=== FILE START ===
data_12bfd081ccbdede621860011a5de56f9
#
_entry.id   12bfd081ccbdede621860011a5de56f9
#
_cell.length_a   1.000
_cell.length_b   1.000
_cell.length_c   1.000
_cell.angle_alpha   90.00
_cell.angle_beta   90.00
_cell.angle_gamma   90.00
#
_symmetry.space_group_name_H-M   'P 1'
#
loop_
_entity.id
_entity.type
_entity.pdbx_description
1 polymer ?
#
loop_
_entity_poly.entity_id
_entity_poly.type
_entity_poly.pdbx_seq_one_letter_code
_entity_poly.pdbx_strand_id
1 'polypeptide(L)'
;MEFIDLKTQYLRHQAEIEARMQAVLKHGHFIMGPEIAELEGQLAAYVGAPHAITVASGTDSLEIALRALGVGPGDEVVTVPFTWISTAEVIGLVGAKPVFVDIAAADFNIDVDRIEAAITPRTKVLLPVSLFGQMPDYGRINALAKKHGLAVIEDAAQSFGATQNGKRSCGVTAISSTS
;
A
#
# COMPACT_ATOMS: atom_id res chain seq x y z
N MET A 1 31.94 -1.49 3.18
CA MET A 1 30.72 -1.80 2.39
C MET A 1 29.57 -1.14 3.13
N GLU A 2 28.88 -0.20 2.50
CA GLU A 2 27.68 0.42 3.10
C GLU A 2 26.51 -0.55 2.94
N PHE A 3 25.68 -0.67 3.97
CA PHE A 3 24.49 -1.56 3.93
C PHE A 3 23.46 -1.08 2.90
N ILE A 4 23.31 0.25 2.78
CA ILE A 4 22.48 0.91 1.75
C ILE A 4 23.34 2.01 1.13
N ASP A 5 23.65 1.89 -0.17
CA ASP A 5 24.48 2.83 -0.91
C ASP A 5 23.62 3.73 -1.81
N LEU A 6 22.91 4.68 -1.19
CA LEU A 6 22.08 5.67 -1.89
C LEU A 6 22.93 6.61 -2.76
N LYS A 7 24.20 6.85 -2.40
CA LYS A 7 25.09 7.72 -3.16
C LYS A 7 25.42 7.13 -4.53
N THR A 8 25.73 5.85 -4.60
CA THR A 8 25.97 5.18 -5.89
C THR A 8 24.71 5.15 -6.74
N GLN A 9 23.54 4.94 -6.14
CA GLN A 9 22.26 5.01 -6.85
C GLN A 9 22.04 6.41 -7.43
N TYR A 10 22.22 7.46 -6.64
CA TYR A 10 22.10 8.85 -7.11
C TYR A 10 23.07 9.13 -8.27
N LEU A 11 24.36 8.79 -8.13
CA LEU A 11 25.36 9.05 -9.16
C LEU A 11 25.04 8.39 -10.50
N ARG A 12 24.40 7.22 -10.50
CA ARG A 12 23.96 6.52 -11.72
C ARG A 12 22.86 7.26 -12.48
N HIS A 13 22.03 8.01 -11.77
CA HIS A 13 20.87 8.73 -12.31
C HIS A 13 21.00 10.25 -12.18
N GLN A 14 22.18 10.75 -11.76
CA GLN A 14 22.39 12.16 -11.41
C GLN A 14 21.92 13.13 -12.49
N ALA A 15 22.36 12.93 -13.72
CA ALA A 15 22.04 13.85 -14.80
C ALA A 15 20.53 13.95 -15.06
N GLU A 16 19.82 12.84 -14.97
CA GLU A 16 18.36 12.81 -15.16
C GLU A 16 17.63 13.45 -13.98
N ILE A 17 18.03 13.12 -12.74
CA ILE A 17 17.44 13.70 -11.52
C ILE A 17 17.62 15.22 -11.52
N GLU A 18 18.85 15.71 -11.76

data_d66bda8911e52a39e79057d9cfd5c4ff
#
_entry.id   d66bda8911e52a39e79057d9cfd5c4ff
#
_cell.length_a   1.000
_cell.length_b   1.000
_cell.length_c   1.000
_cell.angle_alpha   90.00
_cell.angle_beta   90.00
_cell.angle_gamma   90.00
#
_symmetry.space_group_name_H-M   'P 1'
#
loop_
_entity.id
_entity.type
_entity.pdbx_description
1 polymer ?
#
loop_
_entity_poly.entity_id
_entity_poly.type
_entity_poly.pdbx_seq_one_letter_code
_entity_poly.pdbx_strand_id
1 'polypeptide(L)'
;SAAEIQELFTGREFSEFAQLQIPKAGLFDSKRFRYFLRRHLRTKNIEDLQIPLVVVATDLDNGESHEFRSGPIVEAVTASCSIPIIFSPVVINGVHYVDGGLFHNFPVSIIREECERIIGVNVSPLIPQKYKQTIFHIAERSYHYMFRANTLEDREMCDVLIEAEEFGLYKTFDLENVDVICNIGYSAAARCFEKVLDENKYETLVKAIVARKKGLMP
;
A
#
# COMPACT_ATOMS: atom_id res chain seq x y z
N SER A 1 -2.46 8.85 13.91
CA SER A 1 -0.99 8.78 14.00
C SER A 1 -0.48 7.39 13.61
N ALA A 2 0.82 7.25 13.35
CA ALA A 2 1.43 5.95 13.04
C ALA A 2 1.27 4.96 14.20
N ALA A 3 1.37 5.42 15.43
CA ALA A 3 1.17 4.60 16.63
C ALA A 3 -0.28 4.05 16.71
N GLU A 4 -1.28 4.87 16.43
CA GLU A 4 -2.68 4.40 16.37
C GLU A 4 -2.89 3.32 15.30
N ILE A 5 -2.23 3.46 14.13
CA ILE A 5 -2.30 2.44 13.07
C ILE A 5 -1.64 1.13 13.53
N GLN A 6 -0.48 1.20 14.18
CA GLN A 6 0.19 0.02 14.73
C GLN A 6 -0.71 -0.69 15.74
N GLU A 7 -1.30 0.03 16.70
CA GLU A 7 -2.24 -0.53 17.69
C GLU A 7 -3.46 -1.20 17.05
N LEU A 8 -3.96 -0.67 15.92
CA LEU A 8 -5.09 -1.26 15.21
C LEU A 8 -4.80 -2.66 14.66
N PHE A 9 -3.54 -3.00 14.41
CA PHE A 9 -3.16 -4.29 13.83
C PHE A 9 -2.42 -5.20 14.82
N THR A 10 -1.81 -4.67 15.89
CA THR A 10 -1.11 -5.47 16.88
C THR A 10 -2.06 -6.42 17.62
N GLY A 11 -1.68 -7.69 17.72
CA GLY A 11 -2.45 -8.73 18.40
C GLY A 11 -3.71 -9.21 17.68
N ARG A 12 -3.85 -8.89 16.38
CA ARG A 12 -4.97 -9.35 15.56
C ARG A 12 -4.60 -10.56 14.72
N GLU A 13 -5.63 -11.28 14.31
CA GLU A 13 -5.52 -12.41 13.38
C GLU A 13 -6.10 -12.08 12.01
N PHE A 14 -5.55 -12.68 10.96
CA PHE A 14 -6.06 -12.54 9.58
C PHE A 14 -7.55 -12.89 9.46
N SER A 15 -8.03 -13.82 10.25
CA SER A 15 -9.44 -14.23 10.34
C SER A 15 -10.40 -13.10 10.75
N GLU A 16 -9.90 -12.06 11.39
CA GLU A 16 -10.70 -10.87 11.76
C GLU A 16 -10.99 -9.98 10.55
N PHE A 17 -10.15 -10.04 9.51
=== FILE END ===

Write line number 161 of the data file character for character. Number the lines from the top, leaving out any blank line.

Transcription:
N PHE A 17 -10.15 -10.04 9.51